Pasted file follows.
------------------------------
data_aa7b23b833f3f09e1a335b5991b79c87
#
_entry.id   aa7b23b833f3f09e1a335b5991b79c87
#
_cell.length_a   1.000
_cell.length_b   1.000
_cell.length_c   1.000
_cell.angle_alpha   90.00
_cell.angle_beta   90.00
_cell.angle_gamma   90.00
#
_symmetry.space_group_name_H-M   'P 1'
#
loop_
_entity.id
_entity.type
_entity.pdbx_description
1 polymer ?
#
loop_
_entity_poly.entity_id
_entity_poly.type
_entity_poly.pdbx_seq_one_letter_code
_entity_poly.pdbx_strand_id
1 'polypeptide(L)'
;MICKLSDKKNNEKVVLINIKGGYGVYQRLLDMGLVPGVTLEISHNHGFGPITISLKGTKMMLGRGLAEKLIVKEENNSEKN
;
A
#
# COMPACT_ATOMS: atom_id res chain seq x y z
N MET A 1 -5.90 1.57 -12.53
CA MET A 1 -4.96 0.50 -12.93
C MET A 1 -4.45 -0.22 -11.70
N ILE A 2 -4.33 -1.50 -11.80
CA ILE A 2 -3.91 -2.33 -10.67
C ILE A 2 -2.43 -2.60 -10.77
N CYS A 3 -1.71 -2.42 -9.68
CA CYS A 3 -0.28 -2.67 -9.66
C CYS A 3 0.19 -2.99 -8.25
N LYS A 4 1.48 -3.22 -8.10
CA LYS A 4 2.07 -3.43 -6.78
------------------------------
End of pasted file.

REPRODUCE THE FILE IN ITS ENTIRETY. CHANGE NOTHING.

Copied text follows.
data_aa7b23b833f3f09e1a335b5991b79c87
#
_entry.id   aa7b23b833f3f09e1a335b5991b79c87
#
_cell.length_a   1.000
_cell.length_b   1.000
_cell.length_c   1.000
_cell.angle_alpha   90.00
_cell.angle_beta   90.00
_cell.angle_gamma   90.00
#
_symmetry.space_group_name_H-M   'P 1'
#
loop_
_entity.id
_entity.type
_entity.pdbx_description
1 polymer ?
#
loop_
_entity_poly.entity_id
_entity_poly.type
_entity_poly.pdbx_seq_one_letter_code
_entity_poly.pdbx_strand_id
1 'polypeptide(L)'
;MICKLSDKKNNEKVVLINIKGGYGVYQRLLDMGLVPGVTLEISHNHGFGPITISLKGTKMMLGRGLAEKLIVKEENNSEKN
;
A
#
# COMPACT_ATOMS: atom_id res chain seq x y z
N MET A 1 -5.90 1.57 -12.53
CA MET A 1 -4.96 0.50 -12.93
C MET A 1 -4.45 -0.22 -11.70
N ILE A 2 -4.33 -1.50 -11.80
CA ILE A 2 -3.91 -2.33 -10.67
C ILE A 2 -2.43 -2.60 -10.77
N CYS A 3 -1.71 -2.42 -9.68
CA CYS A 3 -0.28 -2.67 -9.66
C CYS A 3 0.19 -2.99 -8.25
N LYS A 4 1.48 -3.22 -8.10
CA LYS A 4 2.07 -3.43 -6.78